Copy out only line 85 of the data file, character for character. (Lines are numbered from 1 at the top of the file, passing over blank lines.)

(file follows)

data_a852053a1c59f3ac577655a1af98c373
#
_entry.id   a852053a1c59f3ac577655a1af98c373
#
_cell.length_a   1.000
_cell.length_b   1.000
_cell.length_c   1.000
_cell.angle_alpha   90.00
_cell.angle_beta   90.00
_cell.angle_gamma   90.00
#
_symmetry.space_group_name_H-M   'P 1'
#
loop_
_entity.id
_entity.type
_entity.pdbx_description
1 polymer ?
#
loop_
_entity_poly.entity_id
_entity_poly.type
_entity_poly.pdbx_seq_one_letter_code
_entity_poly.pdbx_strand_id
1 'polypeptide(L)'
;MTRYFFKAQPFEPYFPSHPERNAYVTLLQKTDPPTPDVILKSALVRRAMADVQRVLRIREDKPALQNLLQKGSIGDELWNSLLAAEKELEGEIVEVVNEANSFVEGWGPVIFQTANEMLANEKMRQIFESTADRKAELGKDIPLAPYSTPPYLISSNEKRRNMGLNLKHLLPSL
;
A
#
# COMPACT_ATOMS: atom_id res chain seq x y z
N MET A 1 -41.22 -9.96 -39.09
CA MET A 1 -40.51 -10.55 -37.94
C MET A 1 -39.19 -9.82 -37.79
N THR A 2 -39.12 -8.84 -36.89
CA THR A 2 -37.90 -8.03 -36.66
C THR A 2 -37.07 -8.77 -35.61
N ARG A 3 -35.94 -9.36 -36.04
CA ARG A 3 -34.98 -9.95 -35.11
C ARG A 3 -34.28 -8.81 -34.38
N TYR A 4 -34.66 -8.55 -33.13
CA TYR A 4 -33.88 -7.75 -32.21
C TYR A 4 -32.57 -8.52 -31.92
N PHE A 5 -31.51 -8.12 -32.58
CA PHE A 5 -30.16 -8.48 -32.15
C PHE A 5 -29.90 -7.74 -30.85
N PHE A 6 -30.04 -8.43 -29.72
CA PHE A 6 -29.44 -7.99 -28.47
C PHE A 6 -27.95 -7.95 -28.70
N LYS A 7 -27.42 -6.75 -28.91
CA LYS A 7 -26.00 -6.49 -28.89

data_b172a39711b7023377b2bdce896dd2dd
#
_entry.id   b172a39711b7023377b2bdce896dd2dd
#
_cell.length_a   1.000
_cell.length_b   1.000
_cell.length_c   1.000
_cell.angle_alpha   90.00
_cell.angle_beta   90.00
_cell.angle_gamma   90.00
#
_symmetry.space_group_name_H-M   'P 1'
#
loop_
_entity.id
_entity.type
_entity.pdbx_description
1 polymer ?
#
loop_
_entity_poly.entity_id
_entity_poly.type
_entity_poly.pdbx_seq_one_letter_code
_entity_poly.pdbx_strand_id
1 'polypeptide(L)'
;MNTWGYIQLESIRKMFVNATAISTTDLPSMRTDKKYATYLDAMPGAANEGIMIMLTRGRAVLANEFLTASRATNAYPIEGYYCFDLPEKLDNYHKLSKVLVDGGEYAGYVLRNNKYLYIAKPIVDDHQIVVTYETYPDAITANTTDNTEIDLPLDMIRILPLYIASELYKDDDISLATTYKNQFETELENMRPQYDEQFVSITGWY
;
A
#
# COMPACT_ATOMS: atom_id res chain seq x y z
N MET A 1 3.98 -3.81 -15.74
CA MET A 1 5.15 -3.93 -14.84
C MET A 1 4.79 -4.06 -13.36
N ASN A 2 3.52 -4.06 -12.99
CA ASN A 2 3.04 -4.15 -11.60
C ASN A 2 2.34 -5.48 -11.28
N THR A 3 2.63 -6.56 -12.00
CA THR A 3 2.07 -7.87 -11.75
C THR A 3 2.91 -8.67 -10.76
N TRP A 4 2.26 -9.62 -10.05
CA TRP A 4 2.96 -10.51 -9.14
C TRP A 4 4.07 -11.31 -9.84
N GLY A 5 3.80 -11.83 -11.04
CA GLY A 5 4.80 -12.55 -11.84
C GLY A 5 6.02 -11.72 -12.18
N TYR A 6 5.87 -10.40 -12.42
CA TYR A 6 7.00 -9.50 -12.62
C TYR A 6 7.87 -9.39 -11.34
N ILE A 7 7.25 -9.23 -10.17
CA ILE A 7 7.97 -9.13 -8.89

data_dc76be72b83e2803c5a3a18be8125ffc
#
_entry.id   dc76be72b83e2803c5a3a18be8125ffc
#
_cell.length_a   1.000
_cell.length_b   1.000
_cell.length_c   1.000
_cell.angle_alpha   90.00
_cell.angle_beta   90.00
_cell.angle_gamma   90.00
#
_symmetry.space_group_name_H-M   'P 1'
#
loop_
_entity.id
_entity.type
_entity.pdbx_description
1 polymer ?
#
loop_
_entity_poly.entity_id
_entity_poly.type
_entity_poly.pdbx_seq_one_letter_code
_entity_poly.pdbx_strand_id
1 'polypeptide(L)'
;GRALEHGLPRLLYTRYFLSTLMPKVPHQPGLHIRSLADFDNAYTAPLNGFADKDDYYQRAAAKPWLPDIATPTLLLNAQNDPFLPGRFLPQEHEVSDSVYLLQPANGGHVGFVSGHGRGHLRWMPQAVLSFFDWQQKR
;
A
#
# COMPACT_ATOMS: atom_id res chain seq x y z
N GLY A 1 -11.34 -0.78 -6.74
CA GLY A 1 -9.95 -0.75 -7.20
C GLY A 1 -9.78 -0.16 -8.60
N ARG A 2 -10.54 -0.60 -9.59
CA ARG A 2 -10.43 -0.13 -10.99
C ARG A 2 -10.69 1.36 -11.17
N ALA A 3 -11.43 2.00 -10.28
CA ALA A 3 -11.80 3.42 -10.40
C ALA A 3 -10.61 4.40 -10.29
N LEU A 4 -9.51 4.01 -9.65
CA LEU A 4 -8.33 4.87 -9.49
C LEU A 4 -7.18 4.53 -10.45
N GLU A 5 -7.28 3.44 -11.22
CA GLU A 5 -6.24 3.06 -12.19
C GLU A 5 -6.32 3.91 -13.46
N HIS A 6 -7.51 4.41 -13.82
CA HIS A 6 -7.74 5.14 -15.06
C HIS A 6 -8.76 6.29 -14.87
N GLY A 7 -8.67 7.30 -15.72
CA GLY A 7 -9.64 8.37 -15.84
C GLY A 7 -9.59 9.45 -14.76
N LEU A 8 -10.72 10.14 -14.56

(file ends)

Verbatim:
CA ASN A 2 3.04 -4.15 -11.60